Is Doctor Who A Religion?
It’s an interesting point put forward by PBS’ Mike Rugnetta on the Idea Channel. Doctor Who’s exuberant following, fairly consistent moral judgments, and common symbolism are all called into question when comparing it to religions. I know that my fellow atheist Whovians may be put off by the comparison–but let’s hear what the guy has to say and give him the benefit of the doubt.
If you’re unfamiliar with the basics of Doctor Who, Rugnetta describes them well without spoiling any major plot details, so I’ll not be explaining them. However, I will make references to some details, so please be aware that I might spoil something for you.
The definition of religion which is offered in the video refers to a system of symbols which establish “moods and motivations” and a general order of existence, or “cosmology”. A cosmology is an explanation of the beginnings of the universe. Calling it a ‘general order’ as in the video may be a stretch of the definition, but establishing a general order is typically the function of religion. It has developed all over the world as a way to explain the unexplainable and serve as a guide by which to live your life.
Symbology in Doctor Who ties together different plot points and gives us a sense of continuity. The TARDIS is supposed to camouflage to each environment, but a shorted circuit keeps it as a police call box for continuity’s sake. Tennant’s Doctor asks “Are you my mummy?” with a gas mask, giving us a connection between himself and his previous incarnation. Just as those who know about Christianity think of that religion when they see a cross, Whovians hear the words “Bad Wolf” and think of Rose.
Essentially, the Doctor is cast as a deity in this comparison. He collaborates with humanity and protects us, he has one of the strongest moral compasses and has a consistent philosophy. He dies and is, essentially, resurrected as a new man. However, the Doctor doesn’t want to be revered or recognized. He asks people not to salute him or give him more respect than others (then turns around and swaggers about, making whole armies turn tail). If we see him as a deity, he is definitely a reluctant deity who only directly exposes himself to individuals.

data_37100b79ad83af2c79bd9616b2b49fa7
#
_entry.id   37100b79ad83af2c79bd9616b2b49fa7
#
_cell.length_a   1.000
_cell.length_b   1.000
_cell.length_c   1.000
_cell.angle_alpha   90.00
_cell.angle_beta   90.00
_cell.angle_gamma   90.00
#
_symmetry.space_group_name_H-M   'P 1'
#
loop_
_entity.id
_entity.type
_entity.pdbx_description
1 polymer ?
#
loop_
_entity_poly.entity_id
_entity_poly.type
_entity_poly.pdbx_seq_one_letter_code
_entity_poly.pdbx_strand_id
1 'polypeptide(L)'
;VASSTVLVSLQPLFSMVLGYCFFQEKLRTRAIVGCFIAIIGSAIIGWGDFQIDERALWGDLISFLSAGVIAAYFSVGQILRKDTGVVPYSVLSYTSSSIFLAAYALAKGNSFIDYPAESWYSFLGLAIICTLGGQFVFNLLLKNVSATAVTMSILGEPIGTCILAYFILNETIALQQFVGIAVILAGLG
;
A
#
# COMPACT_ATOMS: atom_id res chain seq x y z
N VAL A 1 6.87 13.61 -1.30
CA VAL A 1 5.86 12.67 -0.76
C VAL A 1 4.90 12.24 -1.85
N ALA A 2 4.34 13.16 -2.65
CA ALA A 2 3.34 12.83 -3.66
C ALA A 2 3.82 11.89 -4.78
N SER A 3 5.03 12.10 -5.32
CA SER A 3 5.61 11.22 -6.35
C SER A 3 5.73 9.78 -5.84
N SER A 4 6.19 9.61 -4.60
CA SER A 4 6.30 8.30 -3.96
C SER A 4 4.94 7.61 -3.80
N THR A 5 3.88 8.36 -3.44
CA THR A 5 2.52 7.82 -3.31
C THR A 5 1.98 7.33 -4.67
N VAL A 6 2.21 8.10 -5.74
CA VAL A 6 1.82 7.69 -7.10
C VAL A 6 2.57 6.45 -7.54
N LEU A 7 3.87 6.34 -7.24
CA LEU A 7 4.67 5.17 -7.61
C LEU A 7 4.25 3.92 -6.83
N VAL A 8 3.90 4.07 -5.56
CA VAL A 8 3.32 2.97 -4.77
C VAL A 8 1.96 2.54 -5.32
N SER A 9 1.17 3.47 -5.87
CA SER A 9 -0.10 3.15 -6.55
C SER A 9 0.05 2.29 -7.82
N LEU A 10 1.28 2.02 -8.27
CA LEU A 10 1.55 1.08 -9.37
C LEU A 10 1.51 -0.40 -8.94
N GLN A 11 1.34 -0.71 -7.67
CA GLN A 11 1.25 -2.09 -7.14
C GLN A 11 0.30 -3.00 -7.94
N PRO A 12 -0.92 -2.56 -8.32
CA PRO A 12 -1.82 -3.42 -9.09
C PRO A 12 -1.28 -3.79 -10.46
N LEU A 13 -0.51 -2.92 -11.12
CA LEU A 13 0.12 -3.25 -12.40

The massive following behind DW finds itself deeply affected by the show. I, myself, have recognized that I’m emotionally affected and swayed by it. (My middle name is Lykou, Greek for ‘wolf’. Yeah.) Some people do use it as the basis for moral judgments in their life, which is surprising when you consider the number of people who have given their lives that the Doctor might live. (Suicide by Doctor, it’s a Thing.)
He promotes working together, coming to conclusions based on evidence and exploration. I’m sure we can all get behind those ideals. He also destroys whole civilizations and is known as the Predator to the Daleks. So, he has some elements of a god and also a devil.
The one main thing that Doctor Who lacks, which I think permanently disqualifies it as a religion, is belief. No reasonably sane person believes that the Doctor actually exists and that time travel in that capacity is actually possible (at this time). Faith in the unbelievable seems to be a main component of many religions. Even if you’re a Buddhist, you believe that a man sat beneath a tree and lived off of fig for an extended length of time. Truly believing in some of this stuff requires a suspension of disbelief at the mental gymnastics level of anti-contraception pro-lifers.
That is not to say that it won’t become a religion, truly believed by thousands. If DW becomes ingrained enough in our culture and its origins forgotten, it may become ‘fact’ in the eyes of the populace. No one was around for Jesus, but people still believe he existed because he was written about by several people.
Do you suppose DW might become a religion, even if it’s not at this point? I’m sure lots of people want the tales to be real, but we all know it’s just actors on a set. Perhaps someday that knowledge will be lost.
Featured image from madmonq.wordpress.com